After a beer and food stop, we ended Day 1 with an evening session at Monte Clerigo. A wave-cut platform just offshore was kicking up some steep 5ft waves out back, although only a few of us made it there for some interesting, if short, rides on the big sets. Not exactly huge, but big enough to generate some respect, especially when the tide dropped and the first rocks started to appear. Extreme slalom was the order of the day, as at least some of us dodged rocks in a frantic attempt to save the 3 fins that wed recently fitted to our plastic boats (yet another story). The rest were having more than enough fun surviving the confused mess inshore, as the swell seemed to wrap onto the platform from different sides, and as the last paddlers got off the water in the dark, we'd already notched up a few good beatings and swimmer #1.

Day 2 set the tone for the rest of the trip. Get up without any real urgency, faff, eat breakfast, faff, collect gear off the kit tree, faff, etc. (Ok, I'm guilty too!). Despite the forecasts of a smaller swell, our eternal optimism kicked in and we did a high speed tour of the major breaks in the area (treating the hire cars with the full respect that they deserved). After wasting an hour on the futile search for magically clean 6-8ft, we came to our senses and settled for the usual beach.

The town of Carrapateira is about 10km south of Arrifana and has two beaches on opposite sides of a headland, giving the opportunity to make the best out of the prevailing winds and swell. We started the day with a few hours at the south-west facing beach of Praia do Amado with blue skies, warm sun and a really fun and clean 4-5ft. At least a few people suffered the indignity of a blown deck, but the threat of my camera seemed to motivate them into staying in their boats until the very last no photographic evidence of swimming on this trip! As the tide dropped, the waves became steeper and more confused, jacking up in unexpected places. The ratio of beatings to rides got a little high for most, so it was an easy group decision to leave while the going was good and head back to base for beers or an evening surf back at Monte Clerigo.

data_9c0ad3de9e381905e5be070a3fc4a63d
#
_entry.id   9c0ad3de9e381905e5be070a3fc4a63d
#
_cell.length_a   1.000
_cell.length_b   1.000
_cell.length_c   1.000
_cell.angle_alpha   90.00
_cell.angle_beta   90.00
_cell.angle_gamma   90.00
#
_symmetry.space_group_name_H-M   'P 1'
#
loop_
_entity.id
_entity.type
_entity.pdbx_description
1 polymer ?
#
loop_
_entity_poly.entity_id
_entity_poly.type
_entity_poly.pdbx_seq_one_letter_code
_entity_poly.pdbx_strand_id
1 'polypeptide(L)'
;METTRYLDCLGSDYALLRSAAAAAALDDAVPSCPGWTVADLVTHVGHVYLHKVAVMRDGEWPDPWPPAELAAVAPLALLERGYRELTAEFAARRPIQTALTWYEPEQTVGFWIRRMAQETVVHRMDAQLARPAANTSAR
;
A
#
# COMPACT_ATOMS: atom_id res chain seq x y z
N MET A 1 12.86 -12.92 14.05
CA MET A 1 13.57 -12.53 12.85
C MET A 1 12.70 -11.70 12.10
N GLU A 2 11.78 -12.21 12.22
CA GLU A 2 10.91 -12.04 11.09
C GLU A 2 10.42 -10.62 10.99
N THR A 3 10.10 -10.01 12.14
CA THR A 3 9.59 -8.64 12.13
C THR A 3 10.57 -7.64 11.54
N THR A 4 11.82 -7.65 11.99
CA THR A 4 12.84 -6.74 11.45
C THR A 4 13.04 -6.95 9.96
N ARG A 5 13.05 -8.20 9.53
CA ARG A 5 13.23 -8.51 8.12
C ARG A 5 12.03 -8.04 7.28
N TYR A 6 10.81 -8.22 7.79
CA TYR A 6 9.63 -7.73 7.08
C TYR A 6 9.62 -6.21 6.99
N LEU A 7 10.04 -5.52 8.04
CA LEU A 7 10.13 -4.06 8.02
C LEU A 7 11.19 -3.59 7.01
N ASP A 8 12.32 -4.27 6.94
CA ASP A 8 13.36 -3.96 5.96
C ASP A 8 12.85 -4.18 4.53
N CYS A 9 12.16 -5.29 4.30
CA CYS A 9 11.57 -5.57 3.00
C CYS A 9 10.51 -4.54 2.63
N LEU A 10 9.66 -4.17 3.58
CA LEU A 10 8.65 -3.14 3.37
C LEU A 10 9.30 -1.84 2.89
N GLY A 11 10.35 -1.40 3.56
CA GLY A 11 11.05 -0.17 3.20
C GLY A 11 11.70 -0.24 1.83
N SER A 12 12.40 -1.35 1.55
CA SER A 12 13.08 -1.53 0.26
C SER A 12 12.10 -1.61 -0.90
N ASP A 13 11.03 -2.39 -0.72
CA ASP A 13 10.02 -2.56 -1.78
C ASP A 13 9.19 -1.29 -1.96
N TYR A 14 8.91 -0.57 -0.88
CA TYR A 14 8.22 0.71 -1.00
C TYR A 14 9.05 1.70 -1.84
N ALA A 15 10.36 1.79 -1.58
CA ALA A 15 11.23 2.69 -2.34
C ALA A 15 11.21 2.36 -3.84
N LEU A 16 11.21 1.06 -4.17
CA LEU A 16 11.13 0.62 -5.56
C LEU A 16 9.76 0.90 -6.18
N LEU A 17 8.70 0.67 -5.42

Days 3 and 4 stuck to this formula, and we spent both of them at Praia do Bordeira, the north-facing beach on the other side of the Carrapateira headland. As the weekend went on the surf dropped off and the conditions didn't look like much from the headland car park, but we were determined to make the most of the short time available. Getting on at midday, we were surprised to find a few cheeky 4ft+ waves amongst the regular 3-4ft swell and before we knew it, it was 6pm and the sun was setting idyllically over the headland with the moon rising over the beach. Apart from a brief lunch and beach-rugby break, wed managed to easily spend 4-5 hours each day on the water with only 3 boardies paddling out for the last hour of daylight. The sky was blue, a 2km-wide sandy beach was all ours and it was 20C in December. Saunton eat your heart out!

Note1: TIE-fighter drop-in. A very late, steep take-off straight down a large face where all hope of gaining the shoulder or pulling off the back has been lost. This often causes a high-pitched screeching noise from the boat (or paddler!), similar to that made by Star Wars TIE-fighters. Usually accompanied (afterwards) by a maniacal grin and shouts of It was as big as a house!

Details: The group consisted of Nick Burton, Neil Davey, Blair Woodward, Simon Hicks, Tim Sadler, Jim Bonney, Mike Redding, Sam Clemmens, Neil Peck and Scott May. They flew Easyjet to Faro from Stansted East Midlands, and rented cars from the cheapest company they could find. Accommodation was provided by Al Sian at Casa Linda, a self-catering villa near the coast at Aljezur that caters for surfers (and even goatboaters) during the winter months. Total cost for 4 days surfing in the sun was a lightweight 150 each.

Useful web links:
Forecast sites:

Portuguese Surf Guides

Casa Linda:

Report and photos Nick Burton.